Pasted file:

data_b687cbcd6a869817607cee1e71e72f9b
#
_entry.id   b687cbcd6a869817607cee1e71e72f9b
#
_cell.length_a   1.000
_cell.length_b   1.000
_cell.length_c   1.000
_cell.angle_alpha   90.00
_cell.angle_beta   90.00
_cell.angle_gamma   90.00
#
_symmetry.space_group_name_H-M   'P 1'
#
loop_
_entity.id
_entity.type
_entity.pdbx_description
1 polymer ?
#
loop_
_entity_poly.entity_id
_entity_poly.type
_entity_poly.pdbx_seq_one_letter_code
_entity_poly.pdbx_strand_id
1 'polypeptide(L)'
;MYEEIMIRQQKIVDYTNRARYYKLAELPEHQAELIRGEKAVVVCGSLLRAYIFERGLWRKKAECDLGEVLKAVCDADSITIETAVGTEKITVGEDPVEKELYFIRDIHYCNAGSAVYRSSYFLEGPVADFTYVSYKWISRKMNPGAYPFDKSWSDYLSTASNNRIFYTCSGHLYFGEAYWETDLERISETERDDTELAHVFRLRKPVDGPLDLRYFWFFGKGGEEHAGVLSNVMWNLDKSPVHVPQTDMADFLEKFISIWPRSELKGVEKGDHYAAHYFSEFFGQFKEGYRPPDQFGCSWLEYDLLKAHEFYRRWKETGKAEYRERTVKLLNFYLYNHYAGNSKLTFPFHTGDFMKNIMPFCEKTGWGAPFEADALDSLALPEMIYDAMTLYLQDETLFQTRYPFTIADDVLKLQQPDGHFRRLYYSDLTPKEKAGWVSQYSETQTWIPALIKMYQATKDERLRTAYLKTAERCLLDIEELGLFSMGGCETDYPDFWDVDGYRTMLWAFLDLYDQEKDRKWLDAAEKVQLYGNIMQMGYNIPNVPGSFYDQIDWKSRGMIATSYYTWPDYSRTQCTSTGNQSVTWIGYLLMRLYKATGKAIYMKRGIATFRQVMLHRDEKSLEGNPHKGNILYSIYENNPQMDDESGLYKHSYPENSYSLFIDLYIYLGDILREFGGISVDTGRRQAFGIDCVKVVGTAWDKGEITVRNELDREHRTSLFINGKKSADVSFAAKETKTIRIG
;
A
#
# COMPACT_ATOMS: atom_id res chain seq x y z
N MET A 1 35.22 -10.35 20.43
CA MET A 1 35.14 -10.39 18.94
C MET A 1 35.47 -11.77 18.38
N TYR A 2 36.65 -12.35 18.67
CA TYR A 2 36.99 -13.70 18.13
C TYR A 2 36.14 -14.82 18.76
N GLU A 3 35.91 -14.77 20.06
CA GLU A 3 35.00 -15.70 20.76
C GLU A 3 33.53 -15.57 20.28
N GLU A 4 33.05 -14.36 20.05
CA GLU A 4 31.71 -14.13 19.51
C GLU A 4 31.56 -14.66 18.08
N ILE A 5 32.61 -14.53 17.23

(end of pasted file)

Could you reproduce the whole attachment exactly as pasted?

data_b687cbcd6a869817607cee1e71e72f9b
#
_entry.id   b687cbcd6a869817607cee1e71e72f9b
#
_cell.length_a   1.000
_cell.length_b   1.000
_cell.length_c   1.000
_cell.angle_alpha   90.00
_cell.angle_beta   90.00
_cell.angle_gamma   90.00
#
_symmetry.space_group_name_H-M   'P 1'
#
loop_
_entity.id
_entity.type
_entity.pdbx_description
1 polymer ?
#
loop_
_entity_poly.entity_id
_entity_poly.type
_entity_poly.pdbx_seq_one_letter_code
_entity_poly.pdbx_strand_id
1 'polypeptide(L)'
;MYEEIMIRQQKIVDYTNRARYYKLAELPEHQAELIRGEKAVVVCGSLLRAYIFERGLWRKKAECDLGEVLKAVCDADSITIETAVGTEKITVGEDPVEKELYFIRDIHYCNAGSAVYRSSYFLEGPVADFTYVSYKWISRKMNPGAYPFDKSWSDYLSTASNNRIFYTCSGHLYFGEAYWETDLERISETERDDTELAHVFRLRKPVDGPLDLRYFWFFGKGGEEHAGVLSNVMWNLDKSPVHVPQTDMADFLEKFISIWPRSELKGVEKGDHYAAHYFSEFFGQFKEGYRPPDQFGCSWLEYDLLKAHEFYRRWKETGKAEYRERTVKLLNFYLYNHYAGNSKLTFPFHTGDFMKNIMPFCEKTGWGAPFEADALDSLALPEMIYDAMTLYLQDETLFQTRYPFTIADDVLKLQQPDGHFRRLYYSDLTPKEKAGWVSQYSETQTWIPALIKMYQATKDERLRTAYLKTAERCLLDIEELGLFSMGGCETDYPDFWDVDGYRTMLWAFLDLYDQEKDRKWLDAAEKVQLYGNIMQMGYNIPNVPGSFYDQIDWKSRGMIATSYYTWPDYSRTQCTSTGNQSVTWIGYLLMRLYKATGKAIYMKRGIATFRQVMLHRDEKSLEGNPHKGNILYSIYENNPQMDDESGLYKHSYPENSYSLFIDLYIYLGDILREFGGISVDTGRRQAFGIDCVKVVGTAWDKGEITVRNELDREHRTSLFINGKKSADVSFAAKETKTIRIG
;
A
#
# COMPACT_ATOMS: atom_id res chain seq x y z
N MET A 1 35.22 -10.35 20.43
CA MET A 1 35.14 -10.39 18.94
C MET A 1 35.47 -11.77 18.38
N TYR A 2 36.65 -12.35 18.67
CA TYR A 2 36.99 -13.70 18.13
C TYR A 2 36.14 -14.82 18.76
N GLU A 3 35.91 -14.77 20.06
CA GLU A 3 35.00 -15.70 20.76
C GLU A 3 33.53 -15.57 20.28
N GLU A 4 33.05 -14.36 20.05
CA GLU A 4 31.71 -14.13 19.51
C GLU A 4 31.56 -14.66 18.08
N ILE A 5 32.61 -14.53 17.23